Which would you say has been your most controversial piece and how did the audience react?
Audiences differ. In Nigeria I have had people interested in my work but outside Nigeria, audiences sometimes get shocked. Some people come and look at my works for hours. The reactions are very encouraging. My most controversial piece – was “Chop” (in which I featured empty plates and spoons). I was angry and wondering why are there so many empty plates and empty spoons in the midst of plenty. Chop. I am not controversial but I like to speak the truth.
Do you think it is important for artists to be provocative through their art? What about conceptual art? Do artists have a role to play in nation building?
Yes. Everyone has a role to play. But art is not just conceptual. It is also used to create fiction. We should tell our story in different ways. It is important that we point at issues that we love and hate. Everyone is part of the community and has a role to play.
What do you think about conceptual art? Do you think there is a place for politics in your work?
Art is like giving birth. Not everyone gives birth to a soldier. Some works we give birth to are army officers while others are reverend fathers or teachers. We should use art to speak on different levels.
How do you decide on which art form to use to express a particular message?
I love to paint and have painted all my life. But I enjoy the texture of wood because there is structure. The adventure of burning, carving, chiseling wood gets me more excited then when I paint on a single canvas.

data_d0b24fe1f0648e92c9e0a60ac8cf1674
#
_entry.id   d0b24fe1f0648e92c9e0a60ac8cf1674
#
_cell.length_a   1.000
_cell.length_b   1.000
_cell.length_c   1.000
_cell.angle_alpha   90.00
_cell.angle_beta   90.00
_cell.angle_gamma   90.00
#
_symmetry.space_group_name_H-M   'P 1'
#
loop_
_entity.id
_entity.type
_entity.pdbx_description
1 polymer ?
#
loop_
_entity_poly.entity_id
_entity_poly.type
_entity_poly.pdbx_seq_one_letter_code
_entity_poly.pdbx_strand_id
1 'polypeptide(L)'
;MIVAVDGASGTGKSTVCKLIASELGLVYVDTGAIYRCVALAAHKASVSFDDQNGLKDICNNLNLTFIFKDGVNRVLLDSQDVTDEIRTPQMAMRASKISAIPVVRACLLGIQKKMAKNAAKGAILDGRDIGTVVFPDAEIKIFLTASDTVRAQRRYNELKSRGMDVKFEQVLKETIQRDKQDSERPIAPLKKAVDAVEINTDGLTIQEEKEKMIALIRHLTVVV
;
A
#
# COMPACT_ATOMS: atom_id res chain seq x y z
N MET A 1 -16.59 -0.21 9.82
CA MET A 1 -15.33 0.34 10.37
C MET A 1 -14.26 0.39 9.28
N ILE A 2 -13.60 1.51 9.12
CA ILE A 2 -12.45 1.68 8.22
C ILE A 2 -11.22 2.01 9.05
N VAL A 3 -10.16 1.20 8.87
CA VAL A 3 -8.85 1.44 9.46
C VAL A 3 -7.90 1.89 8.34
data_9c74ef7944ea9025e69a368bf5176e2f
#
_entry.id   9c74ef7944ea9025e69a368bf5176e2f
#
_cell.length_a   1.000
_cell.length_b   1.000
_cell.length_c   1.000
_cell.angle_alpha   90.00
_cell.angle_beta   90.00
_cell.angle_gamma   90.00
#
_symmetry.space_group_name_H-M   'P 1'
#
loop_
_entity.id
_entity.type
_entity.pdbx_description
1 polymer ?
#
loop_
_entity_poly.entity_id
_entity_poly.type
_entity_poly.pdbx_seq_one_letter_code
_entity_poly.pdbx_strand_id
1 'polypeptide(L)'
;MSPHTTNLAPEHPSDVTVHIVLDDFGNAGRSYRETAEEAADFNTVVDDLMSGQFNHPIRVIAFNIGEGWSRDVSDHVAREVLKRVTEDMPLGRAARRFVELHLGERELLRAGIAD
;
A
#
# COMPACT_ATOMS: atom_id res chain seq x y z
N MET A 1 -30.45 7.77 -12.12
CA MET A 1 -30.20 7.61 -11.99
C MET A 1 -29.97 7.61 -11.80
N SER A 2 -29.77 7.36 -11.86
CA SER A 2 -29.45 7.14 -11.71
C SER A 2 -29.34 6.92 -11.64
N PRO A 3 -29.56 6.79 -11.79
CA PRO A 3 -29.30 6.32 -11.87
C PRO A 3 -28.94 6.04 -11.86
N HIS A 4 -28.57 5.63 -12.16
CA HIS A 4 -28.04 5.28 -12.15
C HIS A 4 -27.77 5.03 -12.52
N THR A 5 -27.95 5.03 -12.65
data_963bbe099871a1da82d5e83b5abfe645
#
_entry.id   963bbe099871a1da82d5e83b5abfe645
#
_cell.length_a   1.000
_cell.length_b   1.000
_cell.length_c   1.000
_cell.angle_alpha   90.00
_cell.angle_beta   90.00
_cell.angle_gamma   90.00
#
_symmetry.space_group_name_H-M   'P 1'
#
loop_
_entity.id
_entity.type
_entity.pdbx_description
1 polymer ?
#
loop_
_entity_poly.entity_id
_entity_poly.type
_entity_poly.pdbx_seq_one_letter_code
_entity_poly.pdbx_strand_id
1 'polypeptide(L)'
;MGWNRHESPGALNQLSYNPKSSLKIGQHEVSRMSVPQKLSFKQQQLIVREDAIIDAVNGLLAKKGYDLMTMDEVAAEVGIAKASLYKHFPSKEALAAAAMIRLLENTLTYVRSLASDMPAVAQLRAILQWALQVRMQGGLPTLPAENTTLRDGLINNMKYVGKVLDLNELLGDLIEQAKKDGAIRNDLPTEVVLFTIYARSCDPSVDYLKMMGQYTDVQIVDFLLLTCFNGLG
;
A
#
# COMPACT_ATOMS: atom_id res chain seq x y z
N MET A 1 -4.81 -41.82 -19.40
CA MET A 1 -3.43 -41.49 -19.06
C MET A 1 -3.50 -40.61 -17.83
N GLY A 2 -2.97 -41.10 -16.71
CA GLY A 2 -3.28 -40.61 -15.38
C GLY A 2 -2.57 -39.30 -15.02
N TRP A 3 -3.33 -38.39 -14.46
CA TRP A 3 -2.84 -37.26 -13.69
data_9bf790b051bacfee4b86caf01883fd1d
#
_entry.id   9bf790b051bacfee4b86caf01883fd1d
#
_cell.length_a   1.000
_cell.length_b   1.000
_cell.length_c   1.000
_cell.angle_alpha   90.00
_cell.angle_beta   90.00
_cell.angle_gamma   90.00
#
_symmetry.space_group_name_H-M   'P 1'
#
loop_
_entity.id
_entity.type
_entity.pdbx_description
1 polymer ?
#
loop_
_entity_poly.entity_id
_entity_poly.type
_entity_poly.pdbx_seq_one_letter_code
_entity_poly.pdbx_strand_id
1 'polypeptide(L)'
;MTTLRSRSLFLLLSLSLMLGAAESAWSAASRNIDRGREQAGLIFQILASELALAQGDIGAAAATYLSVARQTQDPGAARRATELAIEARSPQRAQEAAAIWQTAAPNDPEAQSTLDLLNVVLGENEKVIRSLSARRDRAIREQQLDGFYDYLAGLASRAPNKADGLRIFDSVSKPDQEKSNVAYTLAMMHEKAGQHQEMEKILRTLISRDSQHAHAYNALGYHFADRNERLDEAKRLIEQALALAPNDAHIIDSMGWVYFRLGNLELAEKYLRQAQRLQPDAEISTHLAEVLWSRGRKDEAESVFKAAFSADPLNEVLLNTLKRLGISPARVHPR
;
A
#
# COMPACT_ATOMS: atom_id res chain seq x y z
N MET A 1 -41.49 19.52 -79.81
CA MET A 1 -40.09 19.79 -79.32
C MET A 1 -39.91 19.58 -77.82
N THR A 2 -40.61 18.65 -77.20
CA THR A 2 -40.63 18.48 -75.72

You have an intriguing installation of masks in this show. Tell us a bit about the inspiration behind this piece?
I used the same cast for all the masks and the inspiration was that we all come from the same cast. But the production process changes who we are. This means we have the basis for agreement since the masks have the same cast. Who we are today is part of the process of production that was influenced by our family, our community, our school. And yet, we all started life as a baby. So there is no reason for conflict.
Where do you see yourself in 10 years time?
I have always thought about creating monumental outdoor sculptures. I don’t want to work in metal however. I dream of making a sculpture over 300 feet tall. It will come to pass. If I had resources I would do it tomorrow morning.
That’s fantastic. As a closing comment – you told me about how much you love cooking. How has this passion manifested itself?
I love cooking. I find it so interesting. If I wasn’t an artist, I would have been a chef. Imagine, I can cook up to eighteen different types of rice, and then you can use rice and create different forms…the possibilities are endless. My best channel is the Food Network on DSTV. I love cooking for my family every Sunday. When I was young, I used to cook for my father everyday, and the whole family looked forward to my unique Christmas dinners. I would experiment with different ingredients. When I’m in the kitchen, I never get tired; I can literally cook for hours. It’s so creative!